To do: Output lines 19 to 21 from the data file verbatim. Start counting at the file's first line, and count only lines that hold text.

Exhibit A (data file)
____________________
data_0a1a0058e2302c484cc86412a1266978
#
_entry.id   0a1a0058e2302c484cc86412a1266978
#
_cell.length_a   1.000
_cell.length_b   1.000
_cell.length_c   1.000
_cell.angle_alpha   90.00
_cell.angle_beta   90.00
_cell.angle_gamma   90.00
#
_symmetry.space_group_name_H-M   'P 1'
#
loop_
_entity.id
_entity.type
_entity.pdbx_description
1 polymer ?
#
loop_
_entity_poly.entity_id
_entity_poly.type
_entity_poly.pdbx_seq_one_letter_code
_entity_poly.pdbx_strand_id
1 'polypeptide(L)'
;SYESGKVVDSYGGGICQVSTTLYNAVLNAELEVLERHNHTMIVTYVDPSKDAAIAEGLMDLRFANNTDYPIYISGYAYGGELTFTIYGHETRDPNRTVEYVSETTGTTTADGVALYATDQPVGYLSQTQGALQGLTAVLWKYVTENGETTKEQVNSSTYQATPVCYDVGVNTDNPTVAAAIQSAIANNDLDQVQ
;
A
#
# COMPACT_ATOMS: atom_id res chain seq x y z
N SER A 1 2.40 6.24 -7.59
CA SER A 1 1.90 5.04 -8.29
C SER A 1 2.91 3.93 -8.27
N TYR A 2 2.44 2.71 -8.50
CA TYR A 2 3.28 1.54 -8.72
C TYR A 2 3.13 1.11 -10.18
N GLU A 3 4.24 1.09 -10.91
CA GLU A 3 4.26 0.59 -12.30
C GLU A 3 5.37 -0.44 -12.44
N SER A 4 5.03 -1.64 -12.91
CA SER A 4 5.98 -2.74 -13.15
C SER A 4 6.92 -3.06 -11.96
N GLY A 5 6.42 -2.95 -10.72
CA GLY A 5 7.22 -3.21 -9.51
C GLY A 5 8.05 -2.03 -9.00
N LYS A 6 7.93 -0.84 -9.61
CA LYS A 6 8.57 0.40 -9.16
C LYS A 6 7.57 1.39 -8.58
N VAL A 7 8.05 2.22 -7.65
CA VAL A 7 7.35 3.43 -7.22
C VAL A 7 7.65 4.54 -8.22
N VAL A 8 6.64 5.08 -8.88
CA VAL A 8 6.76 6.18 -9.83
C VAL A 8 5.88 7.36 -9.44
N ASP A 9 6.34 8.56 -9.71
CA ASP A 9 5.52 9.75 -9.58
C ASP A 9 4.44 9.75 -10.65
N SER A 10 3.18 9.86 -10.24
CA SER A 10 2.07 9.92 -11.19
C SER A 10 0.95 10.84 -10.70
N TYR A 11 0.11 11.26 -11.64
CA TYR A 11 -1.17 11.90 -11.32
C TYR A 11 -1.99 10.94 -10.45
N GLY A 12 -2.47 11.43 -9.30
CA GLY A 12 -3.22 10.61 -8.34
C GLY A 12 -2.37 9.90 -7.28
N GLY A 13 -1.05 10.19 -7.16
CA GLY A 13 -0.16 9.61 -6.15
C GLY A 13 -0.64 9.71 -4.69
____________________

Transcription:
#
loop_
_entity_poly.entity_id